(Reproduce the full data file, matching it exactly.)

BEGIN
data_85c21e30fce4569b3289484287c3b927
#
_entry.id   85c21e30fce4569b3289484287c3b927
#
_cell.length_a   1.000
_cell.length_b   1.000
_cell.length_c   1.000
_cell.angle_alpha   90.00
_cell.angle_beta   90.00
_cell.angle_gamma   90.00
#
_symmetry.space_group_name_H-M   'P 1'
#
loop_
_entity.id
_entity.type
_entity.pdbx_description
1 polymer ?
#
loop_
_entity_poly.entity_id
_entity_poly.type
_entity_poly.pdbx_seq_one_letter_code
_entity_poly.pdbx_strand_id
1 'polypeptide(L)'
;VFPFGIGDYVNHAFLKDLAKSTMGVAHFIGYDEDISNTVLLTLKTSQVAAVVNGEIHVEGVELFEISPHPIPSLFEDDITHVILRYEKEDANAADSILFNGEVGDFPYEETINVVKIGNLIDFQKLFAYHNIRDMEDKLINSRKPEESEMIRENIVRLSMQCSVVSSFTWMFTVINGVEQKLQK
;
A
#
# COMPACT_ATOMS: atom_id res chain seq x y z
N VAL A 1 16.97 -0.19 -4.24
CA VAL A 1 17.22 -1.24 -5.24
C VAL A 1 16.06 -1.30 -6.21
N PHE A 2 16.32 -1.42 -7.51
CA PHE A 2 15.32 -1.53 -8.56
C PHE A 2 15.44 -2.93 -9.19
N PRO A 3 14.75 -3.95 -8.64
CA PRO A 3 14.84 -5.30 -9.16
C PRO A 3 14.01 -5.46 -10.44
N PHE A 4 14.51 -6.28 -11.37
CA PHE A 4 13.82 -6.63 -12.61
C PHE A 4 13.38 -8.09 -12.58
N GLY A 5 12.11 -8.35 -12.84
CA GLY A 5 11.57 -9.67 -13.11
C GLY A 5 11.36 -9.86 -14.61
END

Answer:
data_85c21e30fce4569b3289484287c3b927
#
_entry.id   85c21e30fce4569b3289484287c3b927
#
_cell.length_a   1.000
_cell.length_b   1.000
_cell.length_c   1.000
_cell.angle_alpha   90.00
_cell.angle_beta   90.00
_cell.angle_gamma   90.00
#
_symmetry.space_group_name_H-M   'P 1'
#
loop_
_entity.id
_entity.type
_entity.pdbx_description
1 polymer ?
#
loop_
_entity_poly.entity_id
_entity_poly.type
_entity_poly.pdbx_seq_one_letter_code
_entity_poly.pdbx_strand_id
1 'polypeptide(L)'
;VFPFGIGDYVNHAFLKDLAKSTMGVAHFIGYDEDISNTVLLTLKTSQVAAVVNGEIHVEGVELFEISPHPIPSLFEDDITHVILRYEKEDANAADSILFNGEVGDFPYEETINVVKIGNLIDFQKLFAYHNIRDMEDKLINSRKPEESEMIRENIVRLSMQCSVVSSFTWMFTVINGVEQKLQK
;
A
#
# COMPACT_ATOMS: atom_id res chain seq x y z
N VAL A 1 16.97 -0.19 -4.24
CA VAL A 1 17.22 -1.24 -5.24
C VAL A 1 16.06 -1.30 -6.21
N PHE A 2 16.32 -1.42 -7.51
CA PHE A 2 15.32 -1.53 -8.56
C PHE A 2 15.44 -2.93 -9.19
N PRO A 3 14.75 -3.95 -8.64
CA PRO A 3 14.84 -5.30 -9.16
C PRO A 3 14.01 -5.46 -10.44
N PHE A 4 14.51 -6.28 -11.37
CA PHE A 4 13.82 -6.63 -12.61
C PHE A 4 13.38 -8.09 -12.58
N GLY A 5 12.11 -8.35 -12.84
CA GLY A 5 11.57 -9.67 -13.11
C GLY A 5 11.36 -9.86 -14.61